Digital technology has altered the aesthetic and delivery of advertising. Current advertising objectifies the female body, sexualizes flesh and food, and exaggerates images.
Kristin’s studio practice uses painting and collage to see patterns of representation in women’s magazines. It reduces images to their most basic visual properties—form, line, and color. The examination often brings to light the absurdity of sensationalized mass media. Her presentation functions as an artist’s talk, with a focus on her art and the research that informs it.
Kristin’s research and studio practice began with her enjoyment of the collage process. She’s also interested in how visual culture shapes how we perceive ourselves and the world around us.
“From there, it went through several major shifts of focus. I looked at digital media, the ‘collage’ of Facebook, video advertising of the ’90s, and contemporary print magazines,” she says. “It was also a process of making and being in the studio, which allowed the body of work to come together.”
The exhibit, Cut//Paste, grew from the process of collecting imagery from women's magazines.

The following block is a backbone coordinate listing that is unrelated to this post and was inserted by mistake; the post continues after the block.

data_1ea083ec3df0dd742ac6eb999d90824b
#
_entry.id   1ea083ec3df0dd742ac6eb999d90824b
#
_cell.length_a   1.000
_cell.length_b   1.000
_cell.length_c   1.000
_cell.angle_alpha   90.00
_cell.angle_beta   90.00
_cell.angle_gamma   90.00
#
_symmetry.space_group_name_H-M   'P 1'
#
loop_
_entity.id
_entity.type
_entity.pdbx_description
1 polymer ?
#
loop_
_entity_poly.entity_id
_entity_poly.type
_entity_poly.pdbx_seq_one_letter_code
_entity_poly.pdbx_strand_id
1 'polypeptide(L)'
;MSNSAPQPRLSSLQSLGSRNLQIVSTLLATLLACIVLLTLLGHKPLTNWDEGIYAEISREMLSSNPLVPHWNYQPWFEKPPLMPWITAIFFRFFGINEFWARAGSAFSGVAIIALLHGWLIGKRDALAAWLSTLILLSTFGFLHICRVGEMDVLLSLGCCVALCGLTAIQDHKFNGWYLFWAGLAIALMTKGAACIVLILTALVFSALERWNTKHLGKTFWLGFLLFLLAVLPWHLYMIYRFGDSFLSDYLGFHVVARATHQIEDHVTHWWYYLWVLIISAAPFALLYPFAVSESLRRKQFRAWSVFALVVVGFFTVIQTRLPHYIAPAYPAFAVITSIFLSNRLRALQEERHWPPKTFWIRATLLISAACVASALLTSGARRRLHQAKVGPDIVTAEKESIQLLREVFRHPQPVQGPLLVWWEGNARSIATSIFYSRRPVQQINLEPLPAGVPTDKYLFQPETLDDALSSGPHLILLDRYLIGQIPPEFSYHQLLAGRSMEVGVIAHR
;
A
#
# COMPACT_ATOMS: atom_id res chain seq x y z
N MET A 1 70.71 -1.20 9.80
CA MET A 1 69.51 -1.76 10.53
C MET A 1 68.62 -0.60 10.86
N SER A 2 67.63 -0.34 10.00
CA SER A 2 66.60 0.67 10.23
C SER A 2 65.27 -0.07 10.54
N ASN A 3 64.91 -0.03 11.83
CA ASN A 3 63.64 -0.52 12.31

“Advertising tries to sell us something, and humans have a short attention span. We get fragments of visual information that convey whole ideas,” she says. “Exploring how this works spawned a lot of bizarre questions: Why are smears of makeup used so much? Why are female models always standing with weird posture? What are all of these disembodied hands doing? Is that plate of food sensual? The main discovery I made was that our visual culture is bizarre, yet powerful, and requires a critical eye.”
Kristin thinks of studio practice as research and a long-term exploration of specific ideas and processes. “This project encouraged me to bring a lot of my interests together: gender studies, critical theory, media studies, and literature,” she says. “It was a valuable opportunity to reach a deeper understanding of my artistic voice.”